The truth is, maybe you don’t need to learn and follow the complex system sustainment management model.
Your system is pretty simple. Your daily tasks are pretty straightforward. You are probably getting along fine without it.
How can you tell?
When you manage by walking about or when you interact with your team at meetings, you can see they are busy working away at their specialties.
When you ask for funding from your decision-makers, you get what you ask for.
Everything seems to be going pretty smoothly each day.
Really, your system isn’t all that complicated. It’s not like it’s thousands of rockets on short final buried in holes and spread across the nation.
If you look a bit more closely, do you wonder why your supply manager is so focused on parts that almost order themselves and not so focused on the problem parts? Why did your test chief not spot and avoid that last process error? Why is you project lead so uncertain about her time frames? Don’t they know what is important to work on today or this week?
When you go to ask for funds, are you 100% certain you understand the types and timing of the different monies that you need? Have your programs seemed uncoordinated in their execution? Were you surprised mid-year by a requirement that everyone else seemed to know about?
Perhaps your should try a few sustainment management model ideas and see how they work — especially if your team members are anxious. If you have come to believe management by crisis is the new normal. If you have to admit that there are just some aspects of your system that will remain mysterious.
Perhaps you could start by beefing up your risk management approach. There is a paper on this web site that shows you how to do that. Just click on the “presentations and publications” menu item. You’ll find it. Once you take that step, others will follow almost like clockwork.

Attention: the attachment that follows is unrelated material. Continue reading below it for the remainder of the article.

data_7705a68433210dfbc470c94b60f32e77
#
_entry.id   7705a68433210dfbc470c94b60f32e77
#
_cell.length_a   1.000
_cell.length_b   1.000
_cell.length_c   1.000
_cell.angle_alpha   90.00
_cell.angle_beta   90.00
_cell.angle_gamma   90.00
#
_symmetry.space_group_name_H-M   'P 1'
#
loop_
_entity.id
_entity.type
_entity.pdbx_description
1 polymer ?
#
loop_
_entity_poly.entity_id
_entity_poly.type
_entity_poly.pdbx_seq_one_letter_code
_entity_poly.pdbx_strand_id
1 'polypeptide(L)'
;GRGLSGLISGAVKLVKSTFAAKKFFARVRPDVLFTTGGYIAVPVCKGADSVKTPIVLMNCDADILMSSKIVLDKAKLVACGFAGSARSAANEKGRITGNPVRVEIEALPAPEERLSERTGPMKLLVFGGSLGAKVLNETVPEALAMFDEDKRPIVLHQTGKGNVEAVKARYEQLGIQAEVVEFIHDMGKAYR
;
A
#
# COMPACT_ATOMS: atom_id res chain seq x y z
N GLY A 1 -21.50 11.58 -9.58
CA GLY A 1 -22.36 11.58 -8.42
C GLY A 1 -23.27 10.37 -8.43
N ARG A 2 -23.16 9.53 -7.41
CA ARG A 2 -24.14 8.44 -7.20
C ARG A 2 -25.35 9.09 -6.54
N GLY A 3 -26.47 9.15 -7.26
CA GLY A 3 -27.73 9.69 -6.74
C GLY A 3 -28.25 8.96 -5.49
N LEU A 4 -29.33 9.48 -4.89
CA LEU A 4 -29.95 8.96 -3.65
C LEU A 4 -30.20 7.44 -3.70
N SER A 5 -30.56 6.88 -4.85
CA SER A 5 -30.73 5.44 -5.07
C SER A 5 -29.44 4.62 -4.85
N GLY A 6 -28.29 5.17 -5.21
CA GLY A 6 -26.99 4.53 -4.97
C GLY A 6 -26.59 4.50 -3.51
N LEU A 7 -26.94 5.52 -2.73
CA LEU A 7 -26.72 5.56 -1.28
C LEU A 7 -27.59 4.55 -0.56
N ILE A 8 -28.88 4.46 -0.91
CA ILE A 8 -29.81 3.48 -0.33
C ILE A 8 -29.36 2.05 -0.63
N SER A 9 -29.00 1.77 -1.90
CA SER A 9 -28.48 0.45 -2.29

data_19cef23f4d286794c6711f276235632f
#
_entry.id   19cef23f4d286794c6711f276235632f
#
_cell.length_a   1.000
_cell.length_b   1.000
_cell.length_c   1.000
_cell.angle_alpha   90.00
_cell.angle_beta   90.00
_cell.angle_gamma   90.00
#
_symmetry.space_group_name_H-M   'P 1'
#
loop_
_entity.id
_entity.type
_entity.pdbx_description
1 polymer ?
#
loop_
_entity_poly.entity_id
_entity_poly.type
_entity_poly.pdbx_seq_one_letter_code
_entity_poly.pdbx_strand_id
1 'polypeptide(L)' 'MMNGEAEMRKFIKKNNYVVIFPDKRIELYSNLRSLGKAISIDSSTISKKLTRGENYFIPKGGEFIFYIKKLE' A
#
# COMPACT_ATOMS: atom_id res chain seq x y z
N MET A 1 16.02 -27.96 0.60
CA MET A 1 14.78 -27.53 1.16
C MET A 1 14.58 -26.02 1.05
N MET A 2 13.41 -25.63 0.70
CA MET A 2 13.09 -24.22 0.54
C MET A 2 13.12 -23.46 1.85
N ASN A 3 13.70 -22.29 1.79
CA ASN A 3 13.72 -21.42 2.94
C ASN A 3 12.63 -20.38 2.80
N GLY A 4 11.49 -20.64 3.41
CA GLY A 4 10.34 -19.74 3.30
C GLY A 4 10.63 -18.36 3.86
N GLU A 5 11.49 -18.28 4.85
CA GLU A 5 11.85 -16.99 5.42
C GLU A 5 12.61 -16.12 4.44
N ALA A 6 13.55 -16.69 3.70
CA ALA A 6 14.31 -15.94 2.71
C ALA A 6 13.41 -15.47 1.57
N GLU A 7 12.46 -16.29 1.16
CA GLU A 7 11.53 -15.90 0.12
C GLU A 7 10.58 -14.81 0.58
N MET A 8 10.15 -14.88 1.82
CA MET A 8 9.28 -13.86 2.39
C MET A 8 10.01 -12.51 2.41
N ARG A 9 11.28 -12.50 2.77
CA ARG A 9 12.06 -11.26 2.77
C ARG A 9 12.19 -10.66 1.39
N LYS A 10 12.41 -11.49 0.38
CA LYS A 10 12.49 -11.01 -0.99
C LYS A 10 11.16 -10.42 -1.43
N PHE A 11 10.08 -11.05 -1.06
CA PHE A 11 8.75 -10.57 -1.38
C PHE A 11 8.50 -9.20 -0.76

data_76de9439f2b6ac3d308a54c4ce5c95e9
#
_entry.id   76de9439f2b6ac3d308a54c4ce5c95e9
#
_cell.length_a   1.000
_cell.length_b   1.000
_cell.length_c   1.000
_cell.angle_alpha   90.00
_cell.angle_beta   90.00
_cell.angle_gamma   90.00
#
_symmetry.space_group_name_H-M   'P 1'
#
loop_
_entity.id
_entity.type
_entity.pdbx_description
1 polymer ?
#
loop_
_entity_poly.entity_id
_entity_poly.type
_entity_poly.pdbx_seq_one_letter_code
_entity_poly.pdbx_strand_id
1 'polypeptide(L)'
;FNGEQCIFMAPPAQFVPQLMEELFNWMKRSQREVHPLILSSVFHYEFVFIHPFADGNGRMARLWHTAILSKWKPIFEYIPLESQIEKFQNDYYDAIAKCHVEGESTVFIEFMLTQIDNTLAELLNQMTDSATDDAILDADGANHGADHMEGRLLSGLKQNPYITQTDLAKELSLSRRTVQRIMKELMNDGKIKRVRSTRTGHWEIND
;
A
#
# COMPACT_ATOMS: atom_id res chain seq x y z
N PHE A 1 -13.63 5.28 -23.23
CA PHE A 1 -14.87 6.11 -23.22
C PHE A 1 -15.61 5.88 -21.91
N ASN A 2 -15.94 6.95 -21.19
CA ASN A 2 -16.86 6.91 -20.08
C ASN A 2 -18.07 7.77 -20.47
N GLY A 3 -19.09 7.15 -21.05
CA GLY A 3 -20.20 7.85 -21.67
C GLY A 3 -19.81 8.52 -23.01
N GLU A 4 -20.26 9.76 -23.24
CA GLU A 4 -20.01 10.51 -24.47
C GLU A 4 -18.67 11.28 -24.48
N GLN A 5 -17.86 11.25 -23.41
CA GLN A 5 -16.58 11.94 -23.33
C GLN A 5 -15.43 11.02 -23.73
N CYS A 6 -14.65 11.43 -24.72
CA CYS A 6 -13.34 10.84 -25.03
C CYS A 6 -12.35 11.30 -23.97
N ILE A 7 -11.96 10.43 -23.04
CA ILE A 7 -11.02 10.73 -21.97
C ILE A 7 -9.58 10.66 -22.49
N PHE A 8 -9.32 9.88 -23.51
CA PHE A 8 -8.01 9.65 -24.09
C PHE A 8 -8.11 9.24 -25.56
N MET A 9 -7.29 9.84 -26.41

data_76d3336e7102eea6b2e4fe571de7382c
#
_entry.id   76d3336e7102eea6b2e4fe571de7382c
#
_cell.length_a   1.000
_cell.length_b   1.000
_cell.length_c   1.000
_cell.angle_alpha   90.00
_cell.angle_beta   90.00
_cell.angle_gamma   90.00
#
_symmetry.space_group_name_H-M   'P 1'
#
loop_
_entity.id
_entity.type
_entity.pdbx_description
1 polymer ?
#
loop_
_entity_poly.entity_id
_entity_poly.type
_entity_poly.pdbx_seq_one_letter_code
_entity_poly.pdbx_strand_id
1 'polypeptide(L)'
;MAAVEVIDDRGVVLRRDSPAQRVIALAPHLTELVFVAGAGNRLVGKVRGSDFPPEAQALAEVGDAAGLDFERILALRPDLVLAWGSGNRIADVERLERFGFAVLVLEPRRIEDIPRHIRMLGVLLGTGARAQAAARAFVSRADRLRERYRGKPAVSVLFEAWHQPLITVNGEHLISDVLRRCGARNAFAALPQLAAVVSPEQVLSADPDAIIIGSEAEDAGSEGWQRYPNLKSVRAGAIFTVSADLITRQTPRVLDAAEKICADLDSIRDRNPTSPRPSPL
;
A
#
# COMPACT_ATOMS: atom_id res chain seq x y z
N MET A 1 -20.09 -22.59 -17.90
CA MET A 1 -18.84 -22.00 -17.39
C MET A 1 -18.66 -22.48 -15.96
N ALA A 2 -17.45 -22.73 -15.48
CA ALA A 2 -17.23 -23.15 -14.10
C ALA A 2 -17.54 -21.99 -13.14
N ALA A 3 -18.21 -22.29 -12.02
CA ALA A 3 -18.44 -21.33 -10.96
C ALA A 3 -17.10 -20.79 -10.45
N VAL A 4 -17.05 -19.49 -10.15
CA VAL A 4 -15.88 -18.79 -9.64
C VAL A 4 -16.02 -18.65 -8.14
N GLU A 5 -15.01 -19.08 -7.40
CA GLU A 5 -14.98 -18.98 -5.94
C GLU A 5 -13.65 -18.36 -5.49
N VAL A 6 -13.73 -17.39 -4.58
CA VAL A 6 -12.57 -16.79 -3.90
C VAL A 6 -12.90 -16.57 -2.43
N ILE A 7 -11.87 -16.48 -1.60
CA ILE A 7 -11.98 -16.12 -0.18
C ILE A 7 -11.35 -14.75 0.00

Conversely, on those days when things are going well, do you know why?
It may be because some members of your team are following some of the complex system sustainment management model approaches without actually having been introduced to it. That can easily happen because so much of the model is common sense once you know how to look at the sustainment problem: predict emerging failure modes lead time away. Everything else flows from that. Individuals can be inspired to make the right choices at times. Success can come via randomly inspired good choices.
But, of course, success achieved in that way can’t be counted on.
The truth is, existential threats to your system, mission, and sustainment organization are always lurking in the shadows. It is true that the more complex your system, the more likely you are to experience crisis management instead of forward planning. But even with the simpler systems, the closer you follow the complex system sustainment model, even if by accident, the more likely your business runs smoothly.
It’s just might be time to stop running down the hill alongside the boulder pretending you are controlling it.
There’s a village at the bottom of that hill about to get wiped out.